Can you give me some hint so that I can have a better understand the meaning of this convention?

According to my current understanding, for each date in March, no matter it's the first day or the last day, with unit = "month", the ceilling should always be April the 1st, while the floor should always be March the 1st.

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shrektan commented Mar 10, 2016

Hi, @vspinu @imanuelcostigan, related to:

By convention the boundary for a month is the first second of the month. Thus floor_date(ymd("2000-03-01"), "month") gives "2000-03-01 UTC".

Can you give me some hint so that I can have a better understand the meaning of this convention?

According to my current understanding, for each date in March, no matter it's the first day or the last day, with unit = "month", the ceilling should always be April the 1st, while the floor should always be March the 1st.

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Your understanding is correct. Except that second 0 is on the boundary, so ceiling will give you exact the same date for ymd("200-03-01"). It's the same idea as for ceiling(2)==2. You must have a borderline somewhere. The most natural is second 0.

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vspinu commented Mar 10, 2016

Your understanding is correct. Except that second 0 is on the boundary, so ceiling will give you exact the same date for ymd("200-03-01"). It's the same idea as for ceiling(2)==2. You must have a borderline somewhere. The most natural is second 0.

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@vspinu Thanks for the quick response.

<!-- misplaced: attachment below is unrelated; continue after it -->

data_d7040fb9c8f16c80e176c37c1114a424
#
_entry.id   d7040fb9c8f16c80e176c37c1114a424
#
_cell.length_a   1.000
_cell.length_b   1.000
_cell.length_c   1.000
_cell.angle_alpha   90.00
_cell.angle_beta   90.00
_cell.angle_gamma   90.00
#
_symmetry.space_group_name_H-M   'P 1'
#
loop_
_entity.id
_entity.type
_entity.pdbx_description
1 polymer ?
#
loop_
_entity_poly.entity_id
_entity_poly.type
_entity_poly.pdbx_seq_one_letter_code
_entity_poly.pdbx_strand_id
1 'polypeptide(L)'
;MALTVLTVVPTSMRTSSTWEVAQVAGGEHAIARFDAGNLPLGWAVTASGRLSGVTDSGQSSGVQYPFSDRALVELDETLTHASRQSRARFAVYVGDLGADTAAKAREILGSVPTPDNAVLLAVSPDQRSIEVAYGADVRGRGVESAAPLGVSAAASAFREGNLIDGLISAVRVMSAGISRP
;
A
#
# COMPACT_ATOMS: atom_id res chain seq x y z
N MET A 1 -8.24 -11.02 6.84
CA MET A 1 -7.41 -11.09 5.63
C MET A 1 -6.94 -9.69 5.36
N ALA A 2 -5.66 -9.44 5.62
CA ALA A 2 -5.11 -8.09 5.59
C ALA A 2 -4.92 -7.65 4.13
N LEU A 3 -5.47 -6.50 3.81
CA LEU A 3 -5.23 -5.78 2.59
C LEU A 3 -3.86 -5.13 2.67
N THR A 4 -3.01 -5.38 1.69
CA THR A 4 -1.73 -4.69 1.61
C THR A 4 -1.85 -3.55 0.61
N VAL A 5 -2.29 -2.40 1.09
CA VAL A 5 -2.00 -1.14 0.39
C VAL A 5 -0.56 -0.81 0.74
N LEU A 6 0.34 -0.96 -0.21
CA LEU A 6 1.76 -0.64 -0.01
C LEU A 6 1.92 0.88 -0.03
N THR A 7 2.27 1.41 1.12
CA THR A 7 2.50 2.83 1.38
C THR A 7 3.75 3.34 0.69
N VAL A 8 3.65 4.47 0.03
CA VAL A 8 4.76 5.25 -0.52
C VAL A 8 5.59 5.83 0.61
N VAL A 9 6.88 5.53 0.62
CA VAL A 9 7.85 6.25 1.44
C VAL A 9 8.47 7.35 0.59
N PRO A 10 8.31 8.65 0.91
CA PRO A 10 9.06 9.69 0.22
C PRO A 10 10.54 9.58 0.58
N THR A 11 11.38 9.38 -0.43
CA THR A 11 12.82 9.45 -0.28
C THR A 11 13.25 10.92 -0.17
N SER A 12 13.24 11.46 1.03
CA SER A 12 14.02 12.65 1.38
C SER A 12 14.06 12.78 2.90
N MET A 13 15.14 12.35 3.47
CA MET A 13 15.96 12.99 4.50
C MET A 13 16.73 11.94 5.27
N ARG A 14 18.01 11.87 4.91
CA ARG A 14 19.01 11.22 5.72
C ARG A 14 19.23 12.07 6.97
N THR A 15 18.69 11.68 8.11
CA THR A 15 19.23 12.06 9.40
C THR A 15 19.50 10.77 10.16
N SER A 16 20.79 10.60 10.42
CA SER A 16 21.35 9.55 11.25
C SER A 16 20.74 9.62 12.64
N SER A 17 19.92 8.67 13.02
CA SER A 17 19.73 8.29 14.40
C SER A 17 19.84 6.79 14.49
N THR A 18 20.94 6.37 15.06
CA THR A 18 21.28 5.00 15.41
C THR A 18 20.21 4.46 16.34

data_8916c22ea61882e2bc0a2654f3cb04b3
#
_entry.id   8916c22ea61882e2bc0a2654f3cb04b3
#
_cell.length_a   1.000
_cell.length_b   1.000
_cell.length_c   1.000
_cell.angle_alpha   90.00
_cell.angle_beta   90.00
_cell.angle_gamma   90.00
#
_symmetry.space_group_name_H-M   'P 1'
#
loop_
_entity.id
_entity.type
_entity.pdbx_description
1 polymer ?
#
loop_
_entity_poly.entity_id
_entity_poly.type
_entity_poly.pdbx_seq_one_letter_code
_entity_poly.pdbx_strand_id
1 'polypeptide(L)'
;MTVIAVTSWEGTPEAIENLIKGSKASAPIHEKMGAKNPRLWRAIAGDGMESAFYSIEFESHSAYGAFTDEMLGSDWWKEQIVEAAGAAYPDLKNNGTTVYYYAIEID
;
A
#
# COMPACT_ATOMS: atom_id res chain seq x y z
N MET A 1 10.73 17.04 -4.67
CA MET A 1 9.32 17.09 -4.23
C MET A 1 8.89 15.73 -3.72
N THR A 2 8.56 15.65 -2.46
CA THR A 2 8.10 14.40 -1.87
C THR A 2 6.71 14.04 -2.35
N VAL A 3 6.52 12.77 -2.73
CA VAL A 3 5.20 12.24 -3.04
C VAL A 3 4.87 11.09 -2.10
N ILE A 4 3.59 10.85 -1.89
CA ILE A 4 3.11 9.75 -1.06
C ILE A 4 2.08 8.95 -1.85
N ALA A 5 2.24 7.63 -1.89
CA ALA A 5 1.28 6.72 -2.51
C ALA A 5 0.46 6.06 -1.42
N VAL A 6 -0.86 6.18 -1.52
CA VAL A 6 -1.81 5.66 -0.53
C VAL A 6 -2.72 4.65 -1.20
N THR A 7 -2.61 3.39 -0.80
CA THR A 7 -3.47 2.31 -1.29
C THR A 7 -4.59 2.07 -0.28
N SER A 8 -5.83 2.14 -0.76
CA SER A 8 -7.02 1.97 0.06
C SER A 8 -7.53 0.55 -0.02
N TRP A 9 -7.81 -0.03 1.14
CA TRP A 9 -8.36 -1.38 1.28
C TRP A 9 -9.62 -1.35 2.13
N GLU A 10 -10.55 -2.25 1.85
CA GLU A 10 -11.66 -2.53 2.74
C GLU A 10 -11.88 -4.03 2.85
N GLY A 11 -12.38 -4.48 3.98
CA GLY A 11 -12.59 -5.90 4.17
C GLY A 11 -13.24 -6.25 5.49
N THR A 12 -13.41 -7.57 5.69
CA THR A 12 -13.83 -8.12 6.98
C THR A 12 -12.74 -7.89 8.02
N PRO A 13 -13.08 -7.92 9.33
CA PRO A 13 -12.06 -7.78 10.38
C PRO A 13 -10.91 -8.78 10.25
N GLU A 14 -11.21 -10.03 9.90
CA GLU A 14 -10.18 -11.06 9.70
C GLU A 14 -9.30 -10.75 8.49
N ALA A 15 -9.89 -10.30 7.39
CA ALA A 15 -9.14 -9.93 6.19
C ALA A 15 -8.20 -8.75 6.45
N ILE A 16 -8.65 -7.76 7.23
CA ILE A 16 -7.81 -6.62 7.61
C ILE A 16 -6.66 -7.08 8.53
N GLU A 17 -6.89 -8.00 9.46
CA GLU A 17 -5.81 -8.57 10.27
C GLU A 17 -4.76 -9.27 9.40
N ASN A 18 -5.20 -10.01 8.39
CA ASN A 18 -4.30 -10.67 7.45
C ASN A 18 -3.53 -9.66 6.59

I get your point, but I would insist on my opinion that at least for the pure date object, i.e., ceiling_date(as.Date("2010-03-01"), unit = "month") should return as.Date("2010-04-01"), which is the same result as got from ceiling_date(as.Date("2010-03-02"), unit = "month"). And I believe that's where intuition fits.

I've been frustrated 3 years ago when I started using lubridate... My colleagues are frustrated, too. So we have to build a wrapper function like function(x) lubridate::ceilling_date(x + 0.01, unit = "month") to overcome the unwanted behavior at the 1st date of the month. However, this failed to work after your updating on CRAN in Dec, 2015.

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shrektan commented Mar 10, 2016

@vspinu Thanks for the quick response.

I get your point, but I would insist on my opinion that at least for the pure date object, i.e., ceiling_date(as.Date("2010-03-01"), unit = "month") should return as.Date("2010-04-01"), which is the same result as got from ceiling_date(as.Date("2010-03-02"), unit = "month"). And I believe that's where intuition fits.

I've been frustrated 3 years ago when I started using lubridate... My colleagues are frustrated, too. So we have to build a wrapper function like function(x) lubridate::ceilling_date(x + 0.01, unit = "month") to overcome the unwanted behavior at the 1st date of the month. However, this failed to work after your updating on CRAN in Dec, 2015.

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Hm. That you workaround fails looks like a bug.

that at least for the pure date object, i.e., ceiling_date(as.Date("2010-03-01"), unit = "month") s

This appeals to the intuition indeed. The problem is that it's difficult to reconcile this with the fact that we align dates to corresponding 00 second POSIX times. I doubt that this convention is enforced anywhere except truncation. Let's revisit it. Please open a new issue. I will think a bit more about a coherent semantics and will try to fix this asap.

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vspinu commented Mar 10, 2016

Hm. That you workaround fails looks like a bug.

that at least for the pure date object, i.e., ceiling_date(as.Date("2010-03-01"), unit = "month") s

This appeals to the intuition indeed. The problem is that it's difficult to reconcile this with the fact that we align dates to corresponding 00 second POSIX times. I doubt that this convention is enforced anywhere except truncation. Let's revisit it. Please open a new issue. I will think a bit more about a coherent semantics and will try to fix this asap.

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shrektan Mar 11, 2016

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Thanks, I'll file a new issue later 😄

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shrektan commented Mar 11, 2016

Thanks, I'll file a new issue later 😄